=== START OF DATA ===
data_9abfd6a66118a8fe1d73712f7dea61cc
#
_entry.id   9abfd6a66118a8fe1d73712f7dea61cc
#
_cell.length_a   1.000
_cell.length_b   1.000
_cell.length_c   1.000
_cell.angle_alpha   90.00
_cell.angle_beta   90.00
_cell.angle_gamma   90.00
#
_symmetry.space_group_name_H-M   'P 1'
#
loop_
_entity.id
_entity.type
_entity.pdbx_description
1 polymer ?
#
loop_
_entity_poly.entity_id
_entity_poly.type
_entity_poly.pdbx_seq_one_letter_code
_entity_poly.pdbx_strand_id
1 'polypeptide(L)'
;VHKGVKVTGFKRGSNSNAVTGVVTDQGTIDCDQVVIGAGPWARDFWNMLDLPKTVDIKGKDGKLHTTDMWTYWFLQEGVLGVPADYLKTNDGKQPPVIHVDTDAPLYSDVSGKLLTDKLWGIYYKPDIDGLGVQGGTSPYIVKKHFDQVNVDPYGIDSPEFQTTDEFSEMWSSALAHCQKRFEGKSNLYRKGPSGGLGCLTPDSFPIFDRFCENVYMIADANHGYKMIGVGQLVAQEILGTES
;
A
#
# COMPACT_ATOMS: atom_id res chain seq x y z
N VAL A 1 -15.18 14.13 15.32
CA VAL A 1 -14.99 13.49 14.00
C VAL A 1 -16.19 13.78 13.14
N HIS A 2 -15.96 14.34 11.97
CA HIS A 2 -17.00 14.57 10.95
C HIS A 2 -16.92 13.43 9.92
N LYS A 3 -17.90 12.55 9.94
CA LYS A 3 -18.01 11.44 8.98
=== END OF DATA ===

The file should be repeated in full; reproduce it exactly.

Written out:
data_9abfd6a66118a8fe1d73712f7dea61cc
#
_entry.id   9abfd6a66118a8fe1d73712f7dea61cc
#
_cell.length_a   1.000
_cell.length_b   1.000
_cell.length_c   1.000
_cell.angle_alpha   90.00
_cell.angle_beta   90.00
_cell.angle_gamma   90.00
#
_symmetry.space_group_name_H-M   'P 1'
#
loop_
_entity.id
_entity.type
_entity.pdbx_description
1 polymer ?
#
loop_
_entity_poly.entity_id
_entity_poly.type
_entity_poly.pdbx_seq_one_letter_code
_entity_poly.pdbx_strand_id
1 'polypeptide(L)'
;VHKGVKVTGFKRGSNSNAVTGVVTDQGTIDCDQVVIGAGPWARDFWNMLDLPKTVDIKGKDGKLHTTDMWTYWFLQEGVLGVPADYLKTNDGKQPPVIHVDTDAPLYSDVSGKLLTDKLWGIYYKPDIDGLGVQGGTSPYIVKKHFDQVNVDPYGIDSPEFQTTDEFSEMWSSALAHCQKRFEGKSNLYRKGPSGGLGCLTPDSFPIFDRFCENVYMIADANHGYKMIGVGQLVAQEILGTES
;
A
#
# COMPACT_ATOMS: atom_id res chain seq x y z
N VAL A 1 -15.18 14.13 15.32
CA VAL A 1 -14.99 13.49 14.00
C VAL A 1 -16.19 13.78 13.14
N HIS A 2 -15.96 14.34 11.97
CA HIS A 2 -17.00 14.57 10.95
C HIS A 2 -16.92 13.43 9.92
N LYS A 3 -17.90 12.55 9.94
CA LYS A 3 -18.01 11.44 8.98